Making Sense of the Chinese People’s Liberation Army’s New Tracks at Doklam

Chinese troops added new tracks near the point of the summertime standoff in the late-summer.

Making Sense of the Chinese People’s Liberation Army’s New Tracks at Doklam
Credit: CC0 image via Pixabay

This week, NDTV and The Print both ran exclusive satellite imagery-based glances at Doklam, the Himalayan site of this summer’s standoff between Indian and Chinese troops that remains ongoing, albeit at a reduced intensity. According to NDTV, “New satellite images of the Doklam area to the east of Sikkim reveal that the Chinese have expanded multiple stretches of road in the disputed area, just a short distance from the site where Indian and Chinese soldiers faced off for 70 days earlier this year.” The Print‘s analysis supports that conclusion.

Having reviewed daily satellite imagery of the Doklam site through Planet, there’s no contesting against that conclusion. At some point after the start of this summer’s standoff in June, the Chinese People’s Liberation Army (PLA) improved and potentially added new pieces of track and road on the Dolam plateau, approximately one kilometer from the “turning point” that was the nexus of this summer’s standoff. These newly constructed roads, however, aren’t to be confused with the as-yet-unconstructed planned road extension that spurred the Indian Army to cross the watershed line into Doklam in June in the first place. Instead, these roads are alternative pathways connecting a long-standing Chinese road that has been in use at Doklam since at least 2005 and almost certainly much earlier.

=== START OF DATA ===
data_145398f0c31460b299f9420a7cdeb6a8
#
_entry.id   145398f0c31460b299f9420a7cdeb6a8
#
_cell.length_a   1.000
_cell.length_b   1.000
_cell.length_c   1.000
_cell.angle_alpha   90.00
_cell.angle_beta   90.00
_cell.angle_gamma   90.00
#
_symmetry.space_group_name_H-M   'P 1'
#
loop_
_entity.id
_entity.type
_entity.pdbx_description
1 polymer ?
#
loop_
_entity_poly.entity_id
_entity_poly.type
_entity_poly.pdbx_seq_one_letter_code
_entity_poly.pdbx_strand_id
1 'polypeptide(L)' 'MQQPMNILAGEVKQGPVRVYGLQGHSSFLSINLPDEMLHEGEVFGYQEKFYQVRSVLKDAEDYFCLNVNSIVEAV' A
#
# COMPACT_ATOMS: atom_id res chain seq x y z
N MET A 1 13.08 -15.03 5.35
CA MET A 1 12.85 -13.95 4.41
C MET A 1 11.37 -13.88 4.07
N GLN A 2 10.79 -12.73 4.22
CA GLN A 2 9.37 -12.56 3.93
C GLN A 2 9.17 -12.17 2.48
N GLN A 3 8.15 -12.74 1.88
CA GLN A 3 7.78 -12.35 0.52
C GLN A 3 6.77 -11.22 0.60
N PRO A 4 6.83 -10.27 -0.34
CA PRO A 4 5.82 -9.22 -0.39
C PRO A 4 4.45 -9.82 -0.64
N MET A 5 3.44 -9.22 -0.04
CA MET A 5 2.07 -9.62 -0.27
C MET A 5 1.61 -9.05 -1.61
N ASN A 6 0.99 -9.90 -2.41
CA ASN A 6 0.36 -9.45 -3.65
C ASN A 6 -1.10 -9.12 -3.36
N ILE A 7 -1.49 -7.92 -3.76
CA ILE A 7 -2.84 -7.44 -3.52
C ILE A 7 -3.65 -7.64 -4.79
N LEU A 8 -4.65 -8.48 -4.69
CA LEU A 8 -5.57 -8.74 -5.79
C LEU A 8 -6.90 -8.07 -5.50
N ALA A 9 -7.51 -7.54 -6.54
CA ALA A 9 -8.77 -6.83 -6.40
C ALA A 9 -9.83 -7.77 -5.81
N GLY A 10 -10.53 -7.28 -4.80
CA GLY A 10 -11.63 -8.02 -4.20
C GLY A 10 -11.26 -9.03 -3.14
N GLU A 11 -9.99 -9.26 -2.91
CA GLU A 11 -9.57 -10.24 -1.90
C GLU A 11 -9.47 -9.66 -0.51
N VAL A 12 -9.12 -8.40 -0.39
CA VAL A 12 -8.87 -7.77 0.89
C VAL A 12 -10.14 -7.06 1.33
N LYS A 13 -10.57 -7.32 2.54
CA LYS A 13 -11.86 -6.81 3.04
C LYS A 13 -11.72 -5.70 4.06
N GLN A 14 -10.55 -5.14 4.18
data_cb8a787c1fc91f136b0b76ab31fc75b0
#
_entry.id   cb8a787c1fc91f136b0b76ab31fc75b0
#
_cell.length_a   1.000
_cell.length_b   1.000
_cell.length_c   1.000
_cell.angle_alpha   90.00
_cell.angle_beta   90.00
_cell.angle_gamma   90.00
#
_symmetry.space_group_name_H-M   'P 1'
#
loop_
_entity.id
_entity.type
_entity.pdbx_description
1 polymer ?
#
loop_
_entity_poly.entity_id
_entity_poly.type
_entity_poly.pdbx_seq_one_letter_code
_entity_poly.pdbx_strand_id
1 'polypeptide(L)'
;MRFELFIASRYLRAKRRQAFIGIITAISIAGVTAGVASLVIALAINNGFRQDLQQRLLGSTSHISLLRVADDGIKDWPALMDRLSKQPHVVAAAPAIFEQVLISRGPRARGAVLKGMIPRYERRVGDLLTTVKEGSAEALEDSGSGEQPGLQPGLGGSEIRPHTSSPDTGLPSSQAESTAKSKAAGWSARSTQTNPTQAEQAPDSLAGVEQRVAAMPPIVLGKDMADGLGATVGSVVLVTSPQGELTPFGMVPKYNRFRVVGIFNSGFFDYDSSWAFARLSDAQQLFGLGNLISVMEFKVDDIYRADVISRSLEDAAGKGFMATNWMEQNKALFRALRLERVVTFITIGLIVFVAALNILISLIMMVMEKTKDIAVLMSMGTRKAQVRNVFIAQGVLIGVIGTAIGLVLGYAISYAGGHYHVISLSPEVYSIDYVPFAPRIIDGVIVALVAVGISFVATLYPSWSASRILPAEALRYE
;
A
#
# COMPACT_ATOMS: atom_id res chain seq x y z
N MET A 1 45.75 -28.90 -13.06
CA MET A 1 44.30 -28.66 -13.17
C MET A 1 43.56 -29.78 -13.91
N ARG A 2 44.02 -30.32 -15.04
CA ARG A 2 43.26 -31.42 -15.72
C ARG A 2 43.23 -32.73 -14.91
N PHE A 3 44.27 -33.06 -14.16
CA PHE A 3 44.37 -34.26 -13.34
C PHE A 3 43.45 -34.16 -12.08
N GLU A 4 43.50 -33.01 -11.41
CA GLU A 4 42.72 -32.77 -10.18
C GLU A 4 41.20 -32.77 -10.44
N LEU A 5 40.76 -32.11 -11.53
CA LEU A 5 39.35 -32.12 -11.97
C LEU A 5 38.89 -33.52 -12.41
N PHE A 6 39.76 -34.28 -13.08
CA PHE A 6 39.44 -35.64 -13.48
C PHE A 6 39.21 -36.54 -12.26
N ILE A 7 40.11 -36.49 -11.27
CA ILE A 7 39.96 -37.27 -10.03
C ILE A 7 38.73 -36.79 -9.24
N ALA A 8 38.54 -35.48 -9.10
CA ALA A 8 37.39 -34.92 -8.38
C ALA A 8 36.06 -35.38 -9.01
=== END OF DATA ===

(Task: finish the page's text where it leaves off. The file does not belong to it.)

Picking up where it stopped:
The exact timing of the construction of the roads highlighted by NDTV and The Print is interesting, too. Though NDTV suggests the roads were constructed in October, Planet’s imagery of the Doklam site reveals evidence of their existence as early as late-August, just days before India and China announced the ‘disengagement’, by which their troops would both retreat their positions, but remain at Doklam. Imagery from August appears obscured by clouds, but there’s enough evidence to conclude that the PLA likely began construction on these paths at some point between late-July and mid-August, at the height of the standoff.

It’s unclear if the PLA’s decision to construct these pathways was informed by an expectation that the standoff would turn into a months-long affair, necessitating a robust wintertime presence in the Dolam bowl. Now, with the PLA and the Indian Army both dug in for the winter at Doklam, these pathways provide an important benefit as far as supply and logistics are concerned. The long-standing single pathway at Doklam requires constant maintenance in the winter months and, with reportedly hundreds of PLA troops still in the area, alternative pathways for logistics and replenishment may serve and important purpose. These paths could also enable longer-term ranging and patrol activities for the PLA in the area.

No one knows just how large the PLA’s presence at Doklam might be six months or a year from now, but these new tracks provide the foundation for a more permanent presence in the area. Before this summer’s standoff, the PLA would intermittently patrol the area and enter into the occasional scuffle with the Royal Bhutanese Army or an Indian Army patrol. Now, with hundreds of troops dug in for the winter, with equipment in tow, India must be prepared for a permanently transformed state of affairs to the east of its border post at Doka La, along the Sikkim-Bhutan border.